Alabama has long been a seedbed for some of the nation’s most repressive policies and practices, many of which are now centerpieces of the new presidential administration.
Alabama’s notorious anti-immigrant legislation, known as HB 56, helped lay the groundwork for the current national anti-immigrant hysteria.
Not only has Alabama exported the policies of HB 56 to the national stage, but also Alabama’s Sen. Jeff Sessions, whom many consider to be one of the most aggressive anti-immigrant voices in the country, is now the U.S. Attorney General.
Alabama also has long been the seedbed for powerful models of resistance, both during the Civil Rights movement and in the more recent grassroots-led dismantling of HB 56.
That law was designed to make life so miserable for undocumented immigrants – people who contribute on so many levels to the country – that they’d feel compelled to self deport.
As the nation faces an onslaught against immigrants, Muslims, the LGBTQ community, women, people of color and other vulnerable groups, resistance has already begun to take shape in a “Stand As One” campaign led by Greater Birmingham Ministries (GBM).
We’re finding a great deal of energy for resistance these days. We’re working to capture the energy represented by mass mobilizing and channel it into building capacity for long-term social justice change.
In Alabama, people of diverse backgrounds have mobilized in incredible ways since Election 2016:
- A “Stand As One” march in our area in December attracted 200 people.
- A sister event to the Women’s March on Washington this year attracted 5,000 people.
- A press conference in which grassroots advocates condemned the “travel ban” and the building of a massive U.S.-Mexico border wall was attended by 50 people.
- About 2,900 people attended an airport protest against the administration’s travel ban.
- Three hundred people attended a vigil for peace at a local Jewish Community Center after bomb threats.
- To show community support, 1,000 people attended an “open house” event at the Birmingham Islamic Center.
- Also, at the Birmingham Islamic Center, 250 people of various backgrounds participated in a prayer gathering for social justice.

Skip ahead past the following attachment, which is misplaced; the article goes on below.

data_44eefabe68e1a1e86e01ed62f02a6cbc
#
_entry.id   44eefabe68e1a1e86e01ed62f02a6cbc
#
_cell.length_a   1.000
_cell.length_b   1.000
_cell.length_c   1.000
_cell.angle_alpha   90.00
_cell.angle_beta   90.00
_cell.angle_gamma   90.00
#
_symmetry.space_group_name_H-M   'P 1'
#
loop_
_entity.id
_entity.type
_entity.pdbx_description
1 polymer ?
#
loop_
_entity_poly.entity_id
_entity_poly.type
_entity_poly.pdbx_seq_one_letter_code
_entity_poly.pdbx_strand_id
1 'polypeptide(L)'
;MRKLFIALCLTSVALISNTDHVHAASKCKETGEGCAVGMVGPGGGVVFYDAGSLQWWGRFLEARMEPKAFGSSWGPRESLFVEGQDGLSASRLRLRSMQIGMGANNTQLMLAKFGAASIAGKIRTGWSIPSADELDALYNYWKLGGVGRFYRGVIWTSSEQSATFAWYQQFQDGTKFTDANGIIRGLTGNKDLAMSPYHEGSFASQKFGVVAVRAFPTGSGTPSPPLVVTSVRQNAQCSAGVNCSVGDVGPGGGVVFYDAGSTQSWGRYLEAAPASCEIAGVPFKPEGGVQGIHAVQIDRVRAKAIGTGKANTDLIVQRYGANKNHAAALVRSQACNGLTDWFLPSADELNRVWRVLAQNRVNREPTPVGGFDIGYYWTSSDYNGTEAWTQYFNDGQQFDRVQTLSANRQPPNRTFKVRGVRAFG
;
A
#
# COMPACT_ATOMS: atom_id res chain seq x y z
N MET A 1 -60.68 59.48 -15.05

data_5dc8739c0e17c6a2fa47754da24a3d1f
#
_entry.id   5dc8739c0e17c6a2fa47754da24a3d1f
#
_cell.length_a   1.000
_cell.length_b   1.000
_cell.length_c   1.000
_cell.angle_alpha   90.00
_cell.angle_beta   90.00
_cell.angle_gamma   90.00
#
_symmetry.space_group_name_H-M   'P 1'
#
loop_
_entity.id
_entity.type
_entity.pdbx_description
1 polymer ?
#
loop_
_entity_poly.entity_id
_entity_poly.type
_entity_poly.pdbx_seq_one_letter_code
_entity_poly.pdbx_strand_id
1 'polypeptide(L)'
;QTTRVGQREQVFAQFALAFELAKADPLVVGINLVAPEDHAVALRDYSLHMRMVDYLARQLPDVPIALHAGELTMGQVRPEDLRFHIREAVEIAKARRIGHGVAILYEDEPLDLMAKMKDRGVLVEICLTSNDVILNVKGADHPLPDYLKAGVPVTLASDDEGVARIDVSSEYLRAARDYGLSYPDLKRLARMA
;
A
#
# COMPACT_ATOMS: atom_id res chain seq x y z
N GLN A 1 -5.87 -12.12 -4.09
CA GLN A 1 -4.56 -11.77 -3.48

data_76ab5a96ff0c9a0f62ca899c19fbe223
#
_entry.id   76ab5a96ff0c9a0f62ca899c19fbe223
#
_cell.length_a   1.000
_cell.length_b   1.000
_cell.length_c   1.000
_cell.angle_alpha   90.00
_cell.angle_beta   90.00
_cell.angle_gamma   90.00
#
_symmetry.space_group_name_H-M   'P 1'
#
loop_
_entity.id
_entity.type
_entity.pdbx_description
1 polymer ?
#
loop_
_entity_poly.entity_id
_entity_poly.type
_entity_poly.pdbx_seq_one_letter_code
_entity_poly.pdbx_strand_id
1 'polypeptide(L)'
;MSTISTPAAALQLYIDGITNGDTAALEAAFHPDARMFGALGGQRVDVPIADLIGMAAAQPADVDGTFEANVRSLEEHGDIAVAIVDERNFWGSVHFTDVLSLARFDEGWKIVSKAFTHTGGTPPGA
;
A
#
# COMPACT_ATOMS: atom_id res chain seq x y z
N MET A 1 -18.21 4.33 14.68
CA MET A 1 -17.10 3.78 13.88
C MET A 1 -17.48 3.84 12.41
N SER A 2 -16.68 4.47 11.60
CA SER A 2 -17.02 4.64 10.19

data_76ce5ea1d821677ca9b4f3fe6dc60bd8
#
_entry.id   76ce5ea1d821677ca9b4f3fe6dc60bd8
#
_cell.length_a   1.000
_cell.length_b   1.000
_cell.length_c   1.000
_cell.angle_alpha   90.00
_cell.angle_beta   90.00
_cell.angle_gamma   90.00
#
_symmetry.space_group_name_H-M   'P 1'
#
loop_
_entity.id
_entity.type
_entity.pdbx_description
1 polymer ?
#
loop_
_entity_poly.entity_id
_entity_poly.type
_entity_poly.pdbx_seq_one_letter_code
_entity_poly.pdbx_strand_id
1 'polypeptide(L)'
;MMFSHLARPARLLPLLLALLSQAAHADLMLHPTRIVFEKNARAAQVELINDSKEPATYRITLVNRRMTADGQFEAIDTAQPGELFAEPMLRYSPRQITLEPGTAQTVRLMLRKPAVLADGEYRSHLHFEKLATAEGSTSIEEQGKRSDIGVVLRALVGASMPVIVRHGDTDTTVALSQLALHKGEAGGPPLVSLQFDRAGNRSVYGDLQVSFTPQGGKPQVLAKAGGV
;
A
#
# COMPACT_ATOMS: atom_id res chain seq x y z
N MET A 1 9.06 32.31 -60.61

- A town hall meeting with U.S. Rep. Gary Palmer to discuss community concerns drew more than 1,000 people.
- The detention of 40 immigrants prompted a press conference and vigil attended by 50 people.
Organizing efforts also led the City Council to adopt a resolution declaring Birmingham to be a “sanctuary city” for immigrants. The Birmingham mayor, similar to others nationwide, reaffirmed the city’s commitment not to use police officers for immigration enforcement and declared our municipality to be a “Welcoming City.” He established a task force of advocates and organizers to develop recommendations for implementation.
GBM has a 47-year history of working for justice and caring for the poor and vulnerable. We are an interfaith organization of Christians, Jews, Muslims, people of other faiths and good will who work together for justice. We have a long tradition of working in coalition with other progressive organizations to effect lasting change.
We have a base of faith groups and low-income communities that mobilize together around values of justice and inclusion. All these things add up to this: Our people are threatened, and we have the capacity and responsibility to #StandAsOne against the threats.
GBM is working with community organizers from immigrant rights, Jewish, Muslim, LGBTQ and women’s organizations along with civil rights groups, under the #StandAsOne umbrella. Our goals are evolving but include the following:
- We will form a rapid response to threats to any of our communities;
- We will promote “sanctuary,” broadly defined, for vulnerable people;
- We will train organizers, paid and volunteer, to build power through a collective process;
- We will support community and self-care.
GBM’s goal for the #StandAsOne effort is to build capacity for grassroots organizing, leadership development and movement building across the state. Our goal is to hire organizers who will be placed with progressive organizations around the state.
The organizers will be trained together, will strive toward collective goals and work with one another to build a multiracial, multi-issue, multi-faith movement that can effect progressive social change.
Our reasons are clear: As we’ve said loudly before, we believe no one should divide and deny the humanity of any person in our communities in the United States.
Rev. Angie Wright is the associate director of Greater Birmingham Ministries. The top image is courtesy of Greater Birmingham Ministries. This essay has been updated.